What the Genius Taught Me

I am usually the most prepared of persons. I work in insurance and managing risk is not only a relatively endearing part of my Type A personality, it is also what makes me successful at my job.

Sadly, I was not utilizing my strengths when it came to setting up the backup schedule for our home computer. If there had been any backup schedule at all, that would have been something.

When I came back to Boston on Sunday to begin the process of moving our stuff out to our new home, I noticed that our computer had frozen. Sadly, it had frozen mid-backup to a new “cloud” backup software that we had joined in anticipation of our items being shipped 3,000 miles away. Our last backup had been many, many moons before.

I couldn’t get the computer to load after the freeze, and then I saw this image:

This is not an image you want to see on your mac. It is second in terror only to the sad mac face.
So I set up an appt with apple for Thursday, and because I am getting good at compartmentalizing anxiety, I shipped that fear off to the latter portion of the week. I was too tired and jet-lagged to focus, and fretting about it wasn’t going to turn the computer back on.  

I arrived at the mall today, carrying my enormous iMac. I think I would have made a cute Apple ad because it looked like I was hugging it. I was. It was like holding an old friend - one that has, you know, basically every one of your memories. I was hoping for the best news (but secretly anxious for the worst). When I described my issue to the apple geniuses, there were a lot of empathetic faces and softly worded questions about my back up schedule. And then there was testing, and more solemn faces, and the plaintive wails of the man next to me whose son had used his laptop as a repository for coffee. He didn’t have a backup schedule, either.  

And then Gordon told me that my hard drive was no more. It had decided to take an early retirement – and with it – my pictures, my music, my documents, and all the other aspects of my digital life. For someone receiving this sort of news, I remained remarkably calm. I asked him about my ipad and my ipods and the 18 other electronic apple gadgets that we have. Could you - I asked - retrieve anything from those? The answer is yes in most cases and I patted myself on the back for brand loyalty to apple. These are incomplete versions of my digital life, but they will help.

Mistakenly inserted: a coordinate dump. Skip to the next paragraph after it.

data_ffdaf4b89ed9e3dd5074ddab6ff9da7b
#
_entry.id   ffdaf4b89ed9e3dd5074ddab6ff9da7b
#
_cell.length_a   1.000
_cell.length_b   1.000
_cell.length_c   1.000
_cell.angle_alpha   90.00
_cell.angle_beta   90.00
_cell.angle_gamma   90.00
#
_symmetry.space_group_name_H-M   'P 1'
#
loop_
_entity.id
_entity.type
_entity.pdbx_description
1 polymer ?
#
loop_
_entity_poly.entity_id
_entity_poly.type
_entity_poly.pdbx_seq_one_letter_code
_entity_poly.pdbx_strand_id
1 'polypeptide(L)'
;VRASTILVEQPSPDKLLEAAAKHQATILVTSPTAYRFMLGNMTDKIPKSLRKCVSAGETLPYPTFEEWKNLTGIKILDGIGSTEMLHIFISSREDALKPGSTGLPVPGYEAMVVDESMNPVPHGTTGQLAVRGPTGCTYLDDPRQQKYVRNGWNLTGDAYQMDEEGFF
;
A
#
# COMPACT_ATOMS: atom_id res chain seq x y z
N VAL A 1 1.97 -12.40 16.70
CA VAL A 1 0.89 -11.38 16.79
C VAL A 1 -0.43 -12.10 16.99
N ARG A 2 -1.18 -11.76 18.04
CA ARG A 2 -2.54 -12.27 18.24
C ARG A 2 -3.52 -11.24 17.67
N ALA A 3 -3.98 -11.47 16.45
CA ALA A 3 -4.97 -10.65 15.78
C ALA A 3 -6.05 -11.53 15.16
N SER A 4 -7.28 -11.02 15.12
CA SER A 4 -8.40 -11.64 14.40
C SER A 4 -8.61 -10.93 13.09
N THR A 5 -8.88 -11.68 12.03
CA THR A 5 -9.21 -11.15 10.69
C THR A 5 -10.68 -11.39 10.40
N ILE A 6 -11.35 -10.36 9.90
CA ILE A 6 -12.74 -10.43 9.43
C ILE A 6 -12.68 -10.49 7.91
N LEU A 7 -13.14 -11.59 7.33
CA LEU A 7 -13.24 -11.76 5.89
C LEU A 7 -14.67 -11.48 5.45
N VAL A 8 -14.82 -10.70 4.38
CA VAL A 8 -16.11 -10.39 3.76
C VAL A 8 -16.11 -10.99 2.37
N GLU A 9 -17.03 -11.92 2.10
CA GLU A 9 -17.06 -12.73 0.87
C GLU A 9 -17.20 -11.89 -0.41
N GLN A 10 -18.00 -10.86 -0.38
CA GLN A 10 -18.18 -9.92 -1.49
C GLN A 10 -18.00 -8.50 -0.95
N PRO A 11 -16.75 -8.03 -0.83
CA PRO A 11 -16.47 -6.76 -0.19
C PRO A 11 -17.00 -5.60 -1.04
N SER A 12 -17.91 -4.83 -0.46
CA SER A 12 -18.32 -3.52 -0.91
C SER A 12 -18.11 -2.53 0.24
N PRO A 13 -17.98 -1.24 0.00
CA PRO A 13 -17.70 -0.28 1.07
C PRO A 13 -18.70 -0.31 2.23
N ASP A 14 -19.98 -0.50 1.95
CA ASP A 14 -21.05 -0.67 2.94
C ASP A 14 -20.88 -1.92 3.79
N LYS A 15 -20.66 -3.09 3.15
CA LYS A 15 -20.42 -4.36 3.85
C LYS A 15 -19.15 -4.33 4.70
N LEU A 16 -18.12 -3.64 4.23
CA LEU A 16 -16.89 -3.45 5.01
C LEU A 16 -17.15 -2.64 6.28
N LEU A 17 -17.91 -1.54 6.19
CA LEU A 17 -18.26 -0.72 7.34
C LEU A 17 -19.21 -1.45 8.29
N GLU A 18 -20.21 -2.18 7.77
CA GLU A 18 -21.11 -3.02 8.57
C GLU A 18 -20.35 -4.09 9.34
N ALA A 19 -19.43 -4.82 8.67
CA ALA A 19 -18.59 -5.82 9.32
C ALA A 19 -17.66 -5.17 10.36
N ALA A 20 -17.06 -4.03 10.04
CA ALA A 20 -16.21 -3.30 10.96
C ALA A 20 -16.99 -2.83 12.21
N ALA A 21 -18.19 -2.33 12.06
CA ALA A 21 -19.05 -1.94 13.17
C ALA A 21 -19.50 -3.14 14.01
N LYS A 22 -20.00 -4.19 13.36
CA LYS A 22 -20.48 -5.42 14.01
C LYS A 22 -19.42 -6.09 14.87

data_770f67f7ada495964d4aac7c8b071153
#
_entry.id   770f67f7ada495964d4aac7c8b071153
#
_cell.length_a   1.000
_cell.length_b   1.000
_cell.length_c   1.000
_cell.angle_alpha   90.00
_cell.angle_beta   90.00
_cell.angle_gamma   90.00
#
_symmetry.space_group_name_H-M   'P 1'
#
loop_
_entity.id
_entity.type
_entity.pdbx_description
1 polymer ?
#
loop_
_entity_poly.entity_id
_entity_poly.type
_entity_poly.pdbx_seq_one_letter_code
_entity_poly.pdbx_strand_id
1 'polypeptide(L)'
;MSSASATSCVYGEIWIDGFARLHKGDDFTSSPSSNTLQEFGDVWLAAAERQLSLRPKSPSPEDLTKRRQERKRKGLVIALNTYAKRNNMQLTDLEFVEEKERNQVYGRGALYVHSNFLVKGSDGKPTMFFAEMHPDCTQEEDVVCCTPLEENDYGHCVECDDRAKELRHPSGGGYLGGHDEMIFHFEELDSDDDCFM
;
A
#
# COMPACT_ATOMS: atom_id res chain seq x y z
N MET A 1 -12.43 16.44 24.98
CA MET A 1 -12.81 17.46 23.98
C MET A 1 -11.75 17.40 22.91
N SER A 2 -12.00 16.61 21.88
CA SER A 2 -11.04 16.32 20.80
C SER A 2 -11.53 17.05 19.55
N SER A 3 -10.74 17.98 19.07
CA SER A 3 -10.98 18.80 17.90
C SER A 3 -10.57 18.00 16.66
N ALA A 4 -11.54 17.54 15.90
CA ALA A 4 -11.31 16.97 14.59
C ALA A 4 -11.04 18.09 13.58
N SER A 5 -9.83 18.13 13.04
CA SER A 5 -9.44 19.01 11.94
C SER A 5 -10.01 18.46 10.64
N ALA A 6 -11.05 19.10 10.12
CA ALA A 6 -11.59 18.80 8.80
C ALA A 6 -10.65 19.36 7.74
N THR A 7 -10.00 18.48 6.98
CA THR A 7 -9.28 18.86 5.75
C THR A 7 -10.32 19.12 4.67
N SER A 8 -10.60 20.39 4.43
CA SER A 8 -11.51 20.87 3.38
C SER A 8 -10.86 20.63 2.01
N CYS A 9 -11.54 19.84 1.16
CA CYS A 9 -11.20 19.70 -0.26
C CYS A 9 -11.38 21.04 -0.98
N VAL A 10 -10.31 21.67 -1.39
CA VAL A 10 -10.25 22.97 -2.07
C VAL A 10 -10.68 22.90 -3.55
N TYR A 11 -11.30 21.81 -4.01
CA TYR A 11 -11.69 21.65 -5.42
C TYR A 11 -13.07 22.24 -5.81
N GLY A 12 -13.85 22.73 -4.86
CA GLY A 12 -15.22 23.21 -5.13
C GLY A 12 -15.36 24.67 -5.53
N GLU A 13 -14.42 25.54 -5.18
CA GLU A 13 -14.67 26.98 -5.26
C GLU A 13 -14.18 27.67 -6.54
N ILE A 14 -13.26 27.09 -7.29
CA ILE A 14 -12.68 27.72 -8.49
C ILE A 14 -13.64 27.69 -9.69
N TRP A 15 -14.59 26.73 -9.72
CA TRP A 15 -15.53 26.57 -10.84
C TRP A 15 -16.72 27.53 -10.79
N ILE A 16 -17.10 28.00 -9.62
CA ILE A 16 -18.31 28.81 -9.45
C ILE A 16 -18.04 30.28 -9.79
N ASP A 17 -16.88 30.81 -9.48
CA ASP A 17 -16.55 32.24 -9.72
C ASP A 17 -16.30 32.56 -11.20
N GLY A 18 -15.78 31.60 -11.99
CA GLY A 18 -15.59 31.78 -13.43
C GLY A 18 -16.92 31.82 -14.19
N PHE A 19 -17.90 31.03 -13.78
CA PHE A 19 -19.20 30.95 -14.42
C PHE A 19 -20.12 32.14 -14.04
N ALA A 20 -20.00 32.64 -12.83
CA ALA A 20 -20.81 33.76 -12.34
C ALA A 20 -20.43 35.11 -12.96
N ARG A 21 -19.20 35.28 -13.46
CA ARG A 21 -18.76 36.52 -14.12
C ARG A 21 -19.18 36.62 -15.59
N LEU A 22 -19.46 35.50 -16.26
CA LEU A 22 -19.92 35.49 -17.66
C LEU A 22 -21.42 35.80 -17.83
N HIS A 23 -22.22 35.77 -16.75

I watched Gordon work with his manager to replace my hard drive for free -and ship my recovered "just like new - literally" iMac to the West Cost at no cost (what nice people). I was just out of warranty and they thought I could use that money towards recovering my data (specialists can maybe recover data - but it is exceptionally expensive - high 3 to 4 digit prices). Bless them, and their understanding, and their empathy.

A year ago, I know that I would have completely lost it at that genius bar. But today  I just took a deep breath and reminded myself that there are no time machines to take me back (And yes, Apple fans - I know there is a product called the Time Machine that does just that for backups. The irony is not lost on me).

Reality - this present moment - is what is available. I don't know if it's detachment or just an ability to be present - but I did feel like my reaction was in line with how I am trying to live my life. I am pretty devastated to have lost control of a big bank of memories and comforts. But for a few minutes, while I breathed, I sat on the stool in this little white apple castle and I thought about the moments - not about the photos. The London year when we traveled Europe. Our recent trips to St. Thomas and London in November. Our furkids growing up. Early memories of our time in San Francisco. Yes, I want the photos. And I will get some of them back through friends, family, emails, devices, limited backups, etc. But I didn't lose the memories. My husband always tells me that I'm missing the moment as I snap up lots of pictures and set scenes for cute couples shots. Thank goodness he did so I took more of it in.

Did I learn a lesson? Absolutely I did. I should manage my backups better and print pictures more.

But at the same time, you realize that life is worth living for the moment, too. Photos capture moments we never want to forget. But you don't want to miss the moment happening right now. It's a delicate balance.

And that's what the Genius (bar) taught me.